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Avoiding Truisms

Dzhangar Dzhalchinov
Head of Russian Tax Practice

Rumor had it that in the spring of this year, a draft law on the regulation and taxation of cost sharing agreements between affiliates was to be introduced in the State Duma. These concepts arrived in Russia along with foreign investments, but the soil was unprepared. We are now approaching winter and the rumors remain only rumors.

At the same time, the holes in Russian legislation mean that cost sharing has had to be adapted into the more familiar mechanism of providing services. However, services in Russia are like a red rag to a bull, especially when they are provided inside a group, and still more if there is a foreign element. The tax authorities have therefore laid siege to taxpayers' defenses from the beginning. And the attacks are becoming ever more furious and precise.

To begin with, the tax authorities usually claimed that there was a formal breach of tax law. The standard argument by the tax authorities was that the documents taxpayers submitted to support deductions of expenses and VAT did not contain detailed information on the transactions, and therefore the expenses cannot be recognized as documented and related to the taxpayer's business activities.

Then, in 2009, the Russian Supreme Arbitration Court Presidium issued a ruling in PricewaterhouseCoopers Audit rejecting the tax authority's argument for detailed descriptions of services as contrary to Russian law, which does not provide a requirement for detailed descriptions of services.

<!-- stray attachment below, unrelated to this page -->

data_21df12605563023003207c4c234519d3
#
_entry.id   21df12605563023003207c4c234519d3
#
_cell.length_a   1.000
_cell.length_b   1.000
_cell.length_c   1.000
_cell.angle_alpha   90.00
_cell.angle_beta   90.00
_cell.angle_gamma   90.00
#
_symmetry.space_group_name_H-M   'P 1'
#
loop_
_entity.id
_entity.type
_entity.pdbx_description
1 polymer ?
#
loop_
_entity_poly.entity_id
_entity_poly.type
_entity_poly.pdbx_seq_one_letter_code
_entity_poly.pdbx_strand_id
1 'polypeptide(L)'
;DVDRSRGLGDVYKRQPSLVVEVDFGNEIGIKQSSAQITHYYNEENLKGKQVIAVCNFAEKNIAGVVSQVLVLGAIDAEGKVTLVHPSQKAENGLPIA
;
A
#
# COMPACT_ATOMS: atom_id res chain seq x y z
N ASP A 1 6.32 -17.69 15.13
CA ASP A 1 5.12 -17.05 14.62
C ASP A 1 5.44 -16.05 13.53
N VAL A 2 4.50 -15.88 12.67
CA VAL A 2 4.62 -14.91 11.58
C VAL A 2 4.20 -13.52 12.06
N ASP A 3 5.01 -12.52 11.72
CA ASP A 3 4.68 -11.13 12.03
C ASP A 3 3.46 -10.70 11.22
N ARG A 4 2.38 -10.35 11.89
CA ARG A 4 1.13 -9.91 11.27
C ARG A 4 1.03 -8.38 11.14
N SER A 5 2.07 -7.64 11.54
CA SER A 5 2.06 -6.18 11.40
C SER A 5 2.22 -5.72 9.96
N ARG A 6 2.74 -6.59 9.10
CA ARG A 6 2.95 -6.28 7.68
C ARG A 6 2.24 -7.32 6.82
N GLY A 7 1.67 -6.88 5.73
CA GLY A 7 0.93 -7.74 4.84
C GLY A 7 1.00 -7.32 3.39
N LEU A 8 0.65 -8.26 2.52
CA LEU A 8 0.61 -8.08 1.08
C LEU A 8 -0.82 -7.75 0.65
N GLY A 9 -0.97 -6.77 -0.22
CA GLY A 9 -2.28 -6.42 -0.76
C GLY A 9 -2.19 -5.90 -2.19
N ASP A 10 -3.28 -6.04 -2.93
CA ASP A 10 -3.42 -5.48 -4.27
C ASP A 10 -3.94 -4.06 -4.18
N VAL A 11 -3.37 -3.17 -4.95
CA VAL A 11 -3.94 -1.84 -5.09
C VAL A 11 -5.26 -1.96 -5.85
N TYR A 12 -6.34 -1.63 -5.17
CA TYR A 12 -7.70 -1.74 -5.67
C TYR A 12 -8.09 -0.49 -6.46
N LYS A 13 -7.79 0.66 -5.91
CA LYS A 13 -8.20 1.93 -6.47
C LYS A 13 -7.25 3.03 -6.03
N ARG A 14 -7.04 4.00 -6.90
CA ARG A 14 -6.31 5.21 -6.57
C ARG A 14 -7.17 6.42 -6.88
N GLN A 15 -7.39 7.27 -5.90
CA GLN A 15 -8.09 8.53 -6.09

Where the tax authorities have doubts or do not understand the substance of transactions in a statement, they have the right to request information on the actions that were the substance of the transaction, and thereby to fill in the gaps. This is entirely consistent with tax law requirements on reporting the results of tax audits, any decisions on the basis of which must be based on proof, not conjecture by the tax authority.

Then followed a period in which the taxpayer's right to deduct expenses and VAT was challenged on the basis of fictitious transactions.

Meanwhile, the tax authorities continued to cite the same arguments that the service reports did not meet the formal requirements of tax law. However, in reply they received a rap on the knuckles, as SAC Plenum Ruling № 53 12.10.2006 sets clear rules as to how the genuineness of a business transaction may be challenged, and these rules cannot be circumvented. In particular, the tax authorities are required to carry out a full program of tax enforcement measures: Question employees of the parties as witnesses, inspect the premises and items of the parties to the transaction, and appoint forensic examinations to establish whether the business transactions did in fact take place. For example, if the services are provided in the way of ongoing support, the description of the services may be repeated in primary documentation from period to period, which, naturally, is not evidence of formally compiled primary documents.